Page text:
Colorado teachers became eligible for COVID-19 vaccinations in the state’s 1B.2 phase, and educators throughout the valley have been able to get their first dose.
Now, as Lake County School District (LCSD) explores the possibility of opening up more in-person education options, teachers and educators appear grateful for the vaccines and hopeful about the rest of this school year and the start of the next.
Jena Finch, a learning specialist and special education teacher at Lake County Intermediate School (LCIS), got her first dose of the vaccine in February alongside many of her coworkers.
“I felt really supported by the district because it was offered in such a way where it didn’t feel like there was any pressure to go one way or the other,” she says. “After doing some research, having quite a bit of family that works in the healthcare field, I felt that I was very privileged to have the opportunity to get it so early and decided to sign up for it.”
Finch feels there’s already been a change. The district is feeling safer and more comfortable having more students in buildings and has begun talks about “going green,” which would allow full attendance, before the end of the school year. The district is currently running on a hybrid model, with students split between classes and other programs.
Prior to the roll-out of vaccination, Finch says she had moments of concern heading into the school each day.
“There’s a lot of students that are just not successful with mask-wearing for a multitude of reasons, but I’ve definitely felt nervous to go to school and felt at risk,” she says. “The vaccine does give me hope and a little more confidence to come into education and continue to do my job as best I can. I feel very lucky to have the opportunity but also very lucky to be able to show up to a job that’s really important to me and support students who really need it.”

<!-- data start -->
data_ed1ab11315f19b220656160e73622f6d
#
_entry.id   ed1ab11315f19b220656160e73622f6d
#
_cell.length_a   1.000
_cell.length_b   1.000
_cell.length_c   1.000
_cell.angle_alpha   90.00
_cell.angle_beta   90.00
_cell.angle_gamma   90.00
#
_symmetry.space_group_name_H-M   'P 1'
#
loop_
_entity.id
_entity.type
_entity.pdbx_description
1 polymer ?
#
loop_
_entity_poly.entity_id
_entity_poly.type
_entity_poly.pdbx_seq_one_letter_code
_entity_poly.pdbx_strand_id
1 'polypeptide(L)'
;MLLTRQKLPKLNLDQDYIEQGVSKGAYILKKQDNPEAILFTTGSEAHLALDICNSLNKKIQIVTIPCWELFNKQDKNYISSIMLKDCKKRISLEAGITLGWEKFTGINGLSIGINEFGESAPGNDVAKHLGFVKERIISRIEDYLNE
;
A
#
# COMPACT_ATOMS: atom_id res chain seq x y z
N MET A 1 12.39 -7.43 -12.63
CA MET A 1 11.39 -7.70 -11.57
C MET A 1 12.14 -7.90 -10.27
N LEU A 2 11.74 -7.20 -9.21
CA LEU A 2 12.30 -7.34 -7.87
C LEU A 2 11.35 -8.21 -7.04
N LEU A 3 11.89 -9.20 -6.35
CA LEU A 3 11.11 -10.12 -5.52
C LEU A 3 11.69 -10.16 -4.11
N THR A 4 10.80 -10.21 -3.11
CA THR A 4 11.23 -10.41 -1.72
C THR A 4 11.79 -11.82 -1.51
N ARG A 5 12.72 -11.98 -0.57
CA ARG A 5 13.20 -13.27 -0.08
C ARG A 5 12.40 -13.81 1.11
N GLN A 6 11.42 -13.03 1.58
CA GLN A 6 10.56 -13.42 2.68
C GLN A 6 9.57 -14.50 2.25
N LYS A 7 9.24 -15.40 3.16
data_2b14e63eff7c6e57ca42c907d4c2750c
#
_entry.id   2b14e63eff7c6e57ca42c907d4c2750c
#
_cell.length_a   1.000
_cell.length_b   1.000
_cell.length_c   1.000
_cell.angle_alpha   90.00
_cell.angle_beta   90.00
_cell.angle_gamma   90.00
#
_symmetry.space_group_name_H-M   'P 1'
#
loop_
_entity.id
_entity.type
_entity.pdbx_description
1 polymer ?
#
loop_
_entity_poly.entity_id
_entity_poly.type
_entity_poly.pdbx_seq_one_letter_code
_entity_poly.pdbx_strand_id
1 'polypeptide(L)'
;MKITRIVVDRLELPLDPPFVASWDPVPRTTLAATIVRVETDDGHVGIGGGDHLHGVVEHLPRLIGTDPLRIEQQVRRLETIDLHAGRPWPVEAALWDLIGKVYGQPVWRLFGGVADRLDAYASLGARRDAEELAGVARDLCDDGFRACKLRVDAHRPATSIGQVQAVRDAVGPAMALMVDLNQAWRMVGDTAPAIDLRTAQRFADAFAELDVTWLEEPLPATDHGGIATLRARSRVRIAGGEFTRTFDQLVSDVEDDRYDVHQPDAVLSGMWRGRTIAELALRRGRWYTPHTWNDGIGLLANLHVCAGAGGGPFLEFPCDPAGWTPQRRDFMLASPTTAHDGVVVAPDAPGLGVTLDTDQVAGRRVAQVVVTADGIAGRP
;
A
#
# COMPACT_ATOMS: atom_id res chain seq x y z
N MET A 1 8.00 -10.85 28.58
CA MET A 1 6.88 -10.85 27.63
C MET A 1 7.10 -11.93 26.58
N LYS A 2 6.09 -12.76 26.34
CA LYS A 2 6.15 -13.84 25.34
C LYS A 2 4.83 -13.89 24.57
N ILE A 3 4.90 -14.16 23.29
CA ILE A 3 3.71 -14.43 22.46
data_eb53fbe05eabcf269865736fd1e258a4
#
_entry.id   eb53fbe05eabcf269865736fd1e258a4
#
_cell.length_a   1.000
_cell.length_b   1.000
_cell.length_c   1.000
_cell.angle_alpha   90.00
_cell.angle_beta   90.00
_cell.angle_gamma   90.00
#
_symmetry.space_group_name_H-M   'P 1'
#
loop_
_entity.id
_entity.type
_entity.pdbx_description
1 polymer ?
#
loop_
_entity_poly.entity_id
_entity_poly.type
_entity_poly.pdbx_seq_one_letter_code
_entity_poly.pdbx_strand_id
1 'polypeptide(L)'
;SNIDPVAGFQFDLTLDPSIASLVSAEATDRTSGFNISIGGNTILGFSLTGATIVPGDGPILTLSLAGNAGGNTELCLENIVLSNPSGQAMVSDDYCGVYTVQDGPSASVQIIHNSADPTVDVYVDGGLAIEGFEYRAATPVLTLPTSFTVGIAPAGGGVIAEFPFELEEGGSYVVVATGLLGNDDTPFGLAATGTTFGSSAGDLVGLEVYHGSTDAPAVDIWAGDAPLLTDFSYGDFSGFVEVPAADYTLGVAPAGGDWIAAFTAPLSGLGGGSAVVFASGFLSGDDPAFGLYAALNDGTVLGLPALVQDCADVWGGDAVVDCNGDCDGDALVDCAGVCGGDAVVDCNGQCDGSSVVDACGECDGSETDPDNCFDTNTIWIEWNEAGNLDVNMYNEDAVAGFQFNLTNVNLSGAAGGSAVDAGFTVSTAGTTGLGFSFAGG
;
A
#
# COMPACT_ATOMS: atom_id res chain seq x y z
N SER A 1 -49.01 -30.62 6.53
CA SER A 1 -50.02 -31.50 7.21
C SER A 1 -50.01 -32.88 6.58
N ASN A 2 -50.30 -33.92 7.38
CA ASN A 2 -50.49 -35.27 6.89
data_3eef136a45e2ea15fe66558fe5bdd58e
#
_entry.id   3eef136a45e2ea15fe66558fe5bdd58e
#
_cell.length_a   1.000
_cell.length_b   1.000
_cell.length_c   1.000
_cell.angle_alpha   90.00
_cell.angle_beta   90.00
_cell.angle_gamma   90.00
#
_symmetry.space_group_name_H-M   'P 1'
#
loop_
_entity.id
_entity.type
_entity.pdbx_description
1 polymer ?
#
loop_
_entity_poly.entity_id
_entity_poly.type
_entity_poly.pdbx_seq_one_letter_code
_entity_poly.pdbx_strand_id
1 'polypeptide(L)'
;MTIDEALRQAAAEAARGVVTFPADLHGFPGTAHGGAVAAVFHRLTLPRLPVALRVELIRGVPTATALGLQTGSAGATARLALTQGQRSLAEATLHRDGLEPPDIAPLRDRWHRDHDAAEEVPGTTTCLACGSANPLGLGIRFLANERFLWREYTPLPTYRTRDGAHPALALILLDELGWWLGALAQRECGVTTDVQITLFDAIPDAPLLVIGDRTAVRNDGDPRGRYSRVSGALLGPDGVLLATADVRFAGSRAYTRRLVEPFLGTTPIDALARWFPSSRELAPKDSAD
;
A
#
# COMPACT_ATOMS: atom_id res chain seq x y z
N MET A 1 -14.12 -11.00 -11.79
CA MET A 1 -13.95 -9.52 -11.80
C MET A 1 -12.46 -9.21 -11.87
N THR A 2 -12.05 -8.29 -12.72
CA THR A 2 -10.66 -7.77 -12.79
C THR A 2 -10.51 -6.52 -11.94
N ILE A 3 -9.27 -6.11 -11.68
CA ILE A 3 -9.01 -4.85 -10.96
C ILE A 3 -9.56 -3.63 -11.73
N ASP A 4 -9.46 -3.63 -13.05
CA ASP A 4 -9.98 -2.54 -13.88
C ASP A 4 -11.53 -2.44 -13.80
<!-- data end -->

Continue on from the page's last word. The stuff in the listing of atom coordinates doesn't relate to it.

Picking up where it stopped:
The hybrid system brought lots of students’ needs to light, especially when it comes to digital equity and access to academic and social-emotional supports for students.
“We really see in our rural community that it’s so challenging for certain families and students to even have a virtual option where they can be at home with consistent internet,” Finch explains, “and then to add another layer on top of that of special education services. We’re really living in a non-equitable educational world right now, and I think that’s been the most difficult thing to see.”
The district’s move back to full attendance will be a big indicator of how things are progressing in the county with both vaccinations and case counts. Finch says she feels that staff should feel comfortable sharing, or not sharing, whether they’ve been vaccinated on their own and that, overall, things are moving forward.
“I think it’ll be really telling, whether we go green or not and the number of staff who receive the vaccine,” she says. “Obviously it’s going in the right direction and we all want kids to be in the building and to teach in person, and I think that’s definitely the ultimate goal for all of the staff here at LCIS.”
Finch sees the teamwork that comes with making full attendance and in-person learning a reality as a key aspect of the education experience for both students and staff. For her, the vaccine and proper protocols are another piece of the puzzle.
“This vaccine is just another building block of working as a team and working in a community,” she explains. “Each individual can make their own decisions and do what’s correct for them, but ultimately we’re all working together for the same goal. So it’s reminding ourselves that we’re in it together and that students are always the most important.”
As for the rest of the school year and the start of the next, Finch is looking forward to getting back to normal, but she hopes schools will take what they’ve learned with them during pandemic education.
“I’m really looking forward to taking all the things we’ve learned in education this year and applying them. Even when we are back in green when we’re at 100 percent capacity, because I think we’ve learned a lot of really valuable lessons,” she says. “The top of the list for me is students’ social-emotional health and putting it on the forefront. I think we were a little forced to do that this year and to make sure students’ needs were met, and it’ll be a nice reminder to always focus on that before academics.”